It also ensures that you’re always producing new content and publishing it throughout the year. Your editorial calendar is helpful in providing a bird’s eye view of every piece of content you produce. It’s also a great way to tie content to specific holidays, events, or seasons.

The calendar itself should include a visual component and a planning component. Here are examples of each.

sample editorial calendar - December 2019

The above image illustrates a visual editorial calendar which is color coded by content type (e.g., blog post, social media post, contributed pieces, etc.). Holidays and weekends are highlighted in blue so that content can be planned around these days accordingly.

The visual calendar only tells part of the story, though. It’s important to have a planning component or flowchart, per the following example:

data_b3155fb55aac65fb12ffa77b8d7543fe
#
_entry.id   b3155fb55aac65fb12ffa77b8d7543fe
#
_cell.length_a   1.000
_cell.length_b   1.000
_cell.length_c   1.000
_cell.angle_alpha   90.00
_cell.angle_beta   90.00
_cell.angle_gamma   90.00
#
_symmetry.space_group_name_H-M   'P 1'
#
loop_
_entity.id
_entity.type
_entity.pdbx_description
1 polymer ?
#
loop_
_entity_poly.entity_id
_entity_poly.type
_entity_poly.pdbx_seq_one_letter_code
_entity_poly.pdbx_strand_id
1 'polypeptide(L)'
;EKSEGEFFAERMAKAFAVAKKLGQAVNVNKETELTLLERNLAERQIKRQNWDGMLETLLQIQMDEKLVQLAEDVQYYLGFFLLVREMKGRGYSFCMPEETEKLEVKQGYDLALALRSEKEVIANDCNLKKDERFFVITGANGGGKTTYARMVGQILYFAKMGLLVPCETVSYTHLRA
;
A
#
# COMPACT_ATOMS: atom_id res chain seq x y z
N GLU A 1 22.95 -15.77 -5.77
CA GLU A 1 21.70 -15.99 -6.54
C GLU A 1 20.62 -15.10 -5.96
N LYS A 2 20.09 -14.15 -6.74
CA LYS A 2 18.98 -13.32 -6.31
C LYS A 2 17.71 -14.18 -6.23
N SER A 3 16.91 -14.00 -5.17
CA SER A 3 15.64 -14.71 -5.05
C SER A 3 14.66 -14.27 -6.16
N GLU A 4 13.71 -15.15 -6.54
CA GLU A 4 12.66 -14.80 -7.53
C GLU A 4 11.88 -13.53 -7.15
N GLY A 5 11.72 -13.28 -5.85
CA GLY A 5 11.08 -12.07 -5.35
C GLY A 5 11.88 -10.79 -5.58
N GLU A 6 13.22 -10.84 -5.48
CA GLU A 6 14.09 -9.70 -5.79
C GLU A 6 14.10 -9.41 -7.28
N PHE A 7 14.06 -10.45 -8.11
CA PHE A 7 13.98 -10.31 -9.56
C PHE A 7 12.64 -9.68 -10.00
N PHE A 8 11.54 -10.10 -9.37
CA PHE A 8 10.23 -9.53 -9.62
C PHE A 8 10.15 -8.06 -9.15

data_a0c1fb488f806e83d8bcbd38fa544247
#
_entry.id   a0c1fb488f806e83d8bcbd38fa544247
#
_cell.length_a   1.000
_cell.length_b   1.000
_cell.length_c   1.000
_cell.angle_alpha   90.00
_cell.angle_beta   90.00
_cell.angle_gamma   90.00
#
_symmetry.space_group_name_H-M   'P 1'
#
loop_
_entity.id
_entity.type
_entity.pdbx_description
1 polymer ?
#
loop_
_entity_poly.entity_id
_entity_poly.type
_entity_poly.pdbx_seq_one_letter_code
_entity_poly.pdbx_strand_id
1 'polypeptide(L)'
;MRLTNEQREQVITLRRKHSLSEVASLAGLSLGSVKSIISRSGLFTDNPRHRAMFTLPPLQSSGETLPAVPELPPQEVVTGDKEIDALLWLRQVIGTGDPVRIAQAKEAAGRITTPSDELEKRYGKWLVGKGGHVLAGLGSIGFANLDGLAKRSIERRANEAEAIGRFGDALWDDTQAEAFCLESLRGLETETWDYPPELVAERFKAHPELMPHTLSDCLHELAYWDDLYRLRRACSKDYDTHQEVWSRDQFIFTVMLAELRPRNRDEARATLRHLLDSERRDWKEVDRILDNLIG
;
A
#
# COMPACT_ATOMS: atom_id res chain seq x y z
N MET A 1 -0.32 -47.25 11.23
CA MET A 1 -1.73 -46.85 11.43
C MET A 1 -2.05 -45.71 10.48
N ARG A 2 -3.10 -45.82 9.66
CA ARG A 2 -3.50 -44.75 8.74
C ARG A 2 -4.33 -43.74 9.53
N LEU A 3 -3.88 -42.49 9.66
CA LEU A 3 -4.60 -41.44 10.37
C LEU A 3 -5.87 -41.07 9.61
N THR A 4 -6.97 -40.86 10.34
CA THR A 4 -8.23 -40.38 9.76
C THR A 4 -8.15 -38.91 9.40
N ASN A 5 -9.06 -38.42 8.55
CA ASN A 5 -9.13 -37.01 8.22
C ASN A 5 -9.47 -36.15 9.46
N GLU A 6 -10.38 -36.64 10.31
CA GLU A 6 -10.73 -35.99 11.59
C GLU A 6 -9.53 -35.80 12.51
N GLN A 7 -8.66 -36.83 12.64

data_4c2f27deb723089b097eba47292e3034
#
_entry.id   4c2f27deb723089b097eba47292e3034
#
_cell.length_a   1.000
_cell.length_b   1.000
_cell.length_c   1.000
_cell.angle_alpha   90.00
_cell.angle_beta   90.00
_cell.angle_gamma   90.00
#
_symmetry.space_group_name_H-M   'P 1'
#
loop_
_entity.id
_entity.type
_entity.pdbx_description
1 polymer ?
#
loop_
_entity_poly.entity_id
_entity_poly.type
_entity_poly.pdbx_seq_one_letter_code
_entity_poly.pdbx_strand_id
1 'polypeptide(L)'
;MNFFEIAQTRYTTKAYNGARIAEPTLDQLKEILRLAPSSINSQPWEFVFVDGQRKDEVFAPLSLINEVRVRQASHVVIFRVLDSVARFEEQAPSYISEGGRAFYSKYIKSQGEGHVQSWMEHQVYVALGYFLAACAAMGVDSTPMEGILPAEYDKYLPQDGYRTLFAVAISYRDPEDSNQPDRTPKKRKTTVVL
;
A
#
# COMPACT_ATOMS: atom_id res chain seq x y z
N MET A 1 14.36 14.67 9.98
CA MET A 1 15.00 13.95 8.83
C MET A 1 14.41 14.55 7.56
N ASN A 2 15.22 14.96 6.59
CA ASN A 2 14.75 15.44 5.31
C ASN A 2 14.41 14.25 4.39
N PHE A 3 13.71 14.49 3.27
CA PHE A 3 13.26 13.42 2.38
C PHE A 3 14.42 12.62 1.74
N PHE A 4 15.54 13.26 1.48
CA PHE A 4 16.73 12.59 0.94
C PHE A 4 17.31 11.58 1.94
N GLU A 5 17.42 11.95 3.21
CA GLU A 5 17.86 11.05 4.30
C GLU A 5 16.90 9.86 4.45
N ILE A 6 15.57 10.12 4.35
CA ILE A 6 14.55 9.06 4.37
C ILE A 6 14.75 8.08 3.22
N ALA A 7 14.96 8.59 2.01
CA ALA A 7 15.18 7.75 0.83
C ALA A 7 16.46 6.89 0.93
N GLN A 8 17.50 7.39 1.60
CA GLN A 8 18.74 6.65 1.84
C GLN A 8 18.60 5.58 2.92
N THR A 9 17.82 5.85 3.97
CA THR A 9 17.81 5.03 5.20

sample editorial planning calendar - July through December 2019

The editorial planning calendar will include many more details associated with your content than the visual calendar. These details can include the internal due date, final edit date, status of the piece and the assigned writer.

Get as detailed as you want with this. It’s meant to track every single piece of content that’s in production and set realistic expectations for due dates and the quantity of content.

4.  Amplify Your Content

You’ve gone to a lot of trouble to create compelling content, so once it’s published, make sure you have a content amplification strategy in place. Here are a few examples of how you can amplify your content:

  • Share blog posts on social media and encourage your employees to share, too.
  • Send an email to clients, prospects, or other lists highlighting the latest content.
  • Reach out to influencers who may be interested in featuring or profiling your content.